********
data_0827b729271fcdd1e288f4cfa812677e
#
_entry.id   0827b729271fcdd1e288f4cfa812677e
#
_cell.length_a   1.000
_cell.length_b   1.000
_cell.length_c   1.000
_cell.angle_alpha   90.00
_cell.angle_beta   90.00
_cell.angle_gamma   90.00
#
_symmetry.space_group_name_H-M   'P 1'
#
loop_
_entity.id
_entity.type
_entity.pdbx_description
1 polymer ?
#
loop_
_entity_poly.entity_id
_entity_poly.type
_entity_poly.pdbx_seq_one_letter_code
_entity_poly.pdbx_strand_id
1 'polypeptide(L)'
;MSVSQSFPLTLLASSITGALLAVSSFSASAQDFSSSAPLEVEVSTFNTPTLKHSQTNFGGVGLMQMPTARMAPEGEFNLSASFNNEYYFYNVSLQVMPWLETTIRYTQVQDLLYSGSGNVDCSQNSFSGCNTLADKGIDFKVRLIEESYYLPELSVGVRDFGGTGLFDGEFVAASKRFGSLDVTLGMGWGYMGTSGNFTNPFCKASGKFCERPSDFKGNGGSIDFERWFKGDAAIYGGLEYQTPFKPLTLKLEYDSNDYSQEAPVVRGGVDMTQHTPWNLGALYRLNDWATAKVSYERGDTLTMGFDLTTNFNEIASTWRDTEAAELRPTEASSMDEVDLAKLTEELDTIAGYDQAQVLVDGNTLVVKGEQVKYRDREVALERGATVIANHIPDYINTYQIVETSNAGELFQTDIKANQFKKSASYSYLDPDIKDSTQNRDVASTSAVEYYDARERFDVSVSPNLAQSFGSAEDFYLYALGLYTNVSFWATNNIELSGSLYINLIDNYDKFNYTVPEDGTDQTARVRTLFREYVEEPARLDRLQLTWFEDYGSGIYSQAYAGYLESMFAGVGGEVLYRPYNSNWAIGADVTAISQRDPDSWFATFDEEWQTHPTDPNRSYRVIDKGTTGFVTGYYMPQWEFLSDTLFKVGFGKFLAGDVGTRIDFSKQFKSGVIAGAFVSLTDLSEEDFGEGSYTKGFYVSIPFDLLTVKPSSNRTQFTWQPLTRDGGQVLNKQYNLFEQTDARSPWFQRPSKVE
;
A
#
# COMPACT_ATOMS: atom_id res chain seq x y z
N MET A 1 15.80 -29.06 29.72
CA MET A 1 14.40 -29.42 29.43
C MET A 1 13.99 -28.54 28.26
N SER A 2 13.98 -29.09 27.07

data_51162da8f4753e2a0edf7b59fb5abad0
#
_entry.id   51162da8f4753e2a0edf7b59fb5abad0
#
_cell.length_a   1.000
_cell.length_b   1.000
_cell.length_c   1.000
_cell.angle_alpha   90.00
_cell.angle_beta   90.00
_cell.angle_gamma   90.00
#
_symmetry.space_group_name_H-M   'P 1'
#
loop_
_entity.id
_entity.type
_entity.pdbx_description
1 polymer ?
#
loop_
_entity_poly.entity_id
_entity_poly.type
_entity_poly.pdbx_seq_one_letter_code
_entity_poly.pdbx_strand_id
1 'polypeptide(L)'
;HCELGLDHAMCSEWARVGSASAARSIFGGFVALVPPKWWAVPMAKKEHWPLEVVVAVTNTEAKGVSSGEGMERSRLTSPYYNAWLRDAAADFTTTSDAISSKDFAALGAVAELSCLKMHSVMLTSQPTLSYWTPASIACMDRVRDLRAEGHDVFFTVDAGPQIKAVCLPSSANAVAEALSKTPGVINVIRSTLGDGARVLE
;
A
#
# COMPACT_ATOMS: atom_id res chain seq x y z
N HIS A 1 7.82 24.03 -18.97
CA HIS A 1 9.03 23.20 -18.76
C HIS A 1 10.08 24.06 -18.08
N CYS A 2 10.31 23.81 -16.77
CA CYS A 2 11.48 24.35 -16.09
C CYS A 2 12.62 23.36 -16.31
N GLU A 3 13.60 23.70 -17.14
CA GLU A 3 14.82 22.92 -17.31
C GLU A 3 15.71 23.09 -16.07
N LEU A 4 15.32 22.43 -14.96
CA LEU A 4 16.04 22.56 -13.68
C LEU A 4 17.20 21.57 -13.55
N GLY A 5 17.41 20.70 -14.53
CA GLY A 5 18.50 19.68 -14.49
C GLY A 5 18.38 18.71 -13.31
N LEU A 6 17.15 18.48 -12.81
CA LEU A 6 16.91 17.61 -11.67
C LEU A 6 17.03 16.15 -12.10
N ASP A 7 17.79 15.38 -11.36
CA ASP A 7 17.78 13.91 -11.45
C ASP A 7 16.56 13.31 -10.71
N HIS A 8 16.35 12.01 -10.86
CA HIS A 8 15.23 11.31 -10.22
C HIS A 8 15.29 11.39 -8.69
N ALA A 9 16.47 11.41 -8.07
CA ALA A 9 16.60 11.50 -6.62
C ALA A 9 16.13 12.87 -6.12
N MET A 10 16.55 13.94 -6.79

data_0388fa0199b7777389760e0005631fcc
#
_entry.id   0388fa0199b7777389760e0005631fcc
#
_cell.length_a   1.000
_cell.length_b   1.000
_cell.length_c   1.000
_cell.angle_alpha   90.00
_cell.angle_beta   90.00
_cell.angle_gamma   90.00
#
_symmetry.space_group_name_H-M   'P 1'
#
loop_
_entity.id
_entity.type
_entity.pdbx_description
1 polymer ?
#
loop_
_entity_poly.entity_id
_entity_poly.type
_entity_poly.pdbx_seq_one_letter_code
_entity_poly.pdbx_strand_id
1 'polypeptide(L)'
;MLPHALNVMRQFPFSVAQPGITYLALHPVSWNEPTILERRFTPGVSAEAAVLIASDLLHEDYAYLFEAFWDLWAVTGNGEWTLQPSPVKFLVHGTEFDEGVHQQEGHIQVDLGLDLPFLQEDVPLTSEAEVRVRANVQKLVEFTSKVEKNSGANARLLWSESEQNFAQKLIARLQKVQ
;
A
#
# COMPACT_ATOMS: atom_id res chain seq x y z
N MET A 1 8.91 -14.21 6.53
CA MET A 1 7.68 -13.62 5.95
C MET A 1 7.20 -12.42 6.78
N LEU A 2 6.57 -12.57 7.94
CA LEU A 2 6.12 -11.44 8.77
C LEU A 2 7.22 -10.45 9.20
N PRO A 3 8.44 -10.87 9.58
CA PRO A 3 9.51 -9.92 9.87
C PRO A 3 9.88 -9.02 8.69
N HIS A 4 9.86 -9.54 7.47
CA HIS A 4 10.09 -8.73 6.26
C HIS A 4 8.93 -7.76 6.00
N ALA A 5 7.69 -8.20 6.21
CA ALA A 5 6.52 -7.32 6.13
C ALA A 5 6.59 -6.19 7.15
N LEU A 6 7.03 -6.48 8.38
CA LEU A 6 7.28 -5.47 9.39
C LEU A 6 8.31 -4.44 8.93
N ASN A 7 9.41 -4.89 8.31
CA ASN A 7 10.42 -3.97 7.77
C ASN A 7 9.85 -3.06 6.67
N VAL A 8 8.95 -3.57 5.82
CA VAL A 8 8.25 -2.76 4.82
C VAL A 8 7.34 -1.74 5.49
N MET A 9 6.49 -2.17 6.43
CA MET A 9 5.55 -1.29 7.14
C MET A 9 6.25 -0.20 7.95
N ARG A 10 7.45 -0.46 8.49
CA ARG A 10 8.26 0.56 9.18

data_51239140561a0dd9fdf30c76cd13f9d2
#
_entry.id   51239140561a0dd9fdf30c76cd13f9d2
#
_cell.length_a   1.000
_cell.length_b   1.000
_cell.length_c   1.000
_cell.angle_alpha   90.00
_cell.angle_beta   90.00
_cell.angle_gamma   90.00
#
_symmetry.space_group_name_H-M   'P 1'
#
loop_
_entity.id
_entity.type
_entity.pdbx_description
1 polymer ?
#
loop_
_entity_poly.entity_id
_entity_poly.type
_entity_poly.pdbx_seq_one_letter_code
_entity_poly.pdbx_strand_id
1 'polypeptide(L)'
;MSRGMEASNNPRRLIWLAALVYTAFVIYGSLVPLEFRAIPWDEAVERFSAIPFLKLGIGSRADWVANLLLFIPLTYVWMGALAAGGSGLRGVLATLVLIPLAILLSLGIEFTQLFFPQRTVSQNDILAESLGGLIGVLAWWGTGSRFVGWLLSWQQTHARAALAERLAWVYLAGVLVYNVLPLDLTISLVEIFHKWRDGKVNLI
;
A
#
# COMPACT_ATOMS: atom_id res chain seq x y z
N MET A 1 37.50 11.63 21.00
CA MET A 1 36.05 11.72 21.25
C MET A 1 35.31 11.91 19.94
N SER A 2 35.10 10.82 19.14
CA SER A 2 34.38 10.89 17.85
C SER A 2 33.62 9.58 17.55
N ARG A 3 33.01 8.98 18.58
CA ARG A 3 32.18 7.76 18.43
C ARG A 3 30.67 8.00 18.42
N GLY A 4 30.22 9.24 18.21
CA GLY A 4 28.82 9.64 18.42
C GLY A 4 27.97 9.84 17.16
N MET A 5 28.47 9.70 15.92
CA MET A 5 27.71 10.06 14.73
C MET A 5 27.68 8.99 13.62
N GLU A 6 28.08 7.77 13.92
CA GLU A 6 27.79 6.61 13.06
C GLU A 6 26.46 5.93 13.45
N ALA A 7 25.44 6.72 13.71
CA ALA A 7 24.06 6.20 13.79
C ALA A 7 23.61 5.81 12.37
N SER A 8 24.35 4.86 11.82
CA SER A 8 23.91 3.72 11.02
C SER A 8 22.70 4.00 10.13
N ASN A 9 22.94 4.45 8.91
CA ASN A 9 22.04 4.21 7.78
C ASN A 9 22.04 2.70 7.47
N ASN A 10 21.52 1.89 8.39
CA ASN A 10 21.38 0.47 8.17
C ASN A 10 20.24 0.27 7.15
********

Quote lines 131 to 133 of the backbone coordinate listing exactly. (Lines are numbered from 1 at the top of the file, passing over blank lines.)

C PRO A 3 9.88 -9.02 8.69
N HIS A 4 9.86 -9.54 7.47
CA HIS A 4 10.09 -8.73 6.26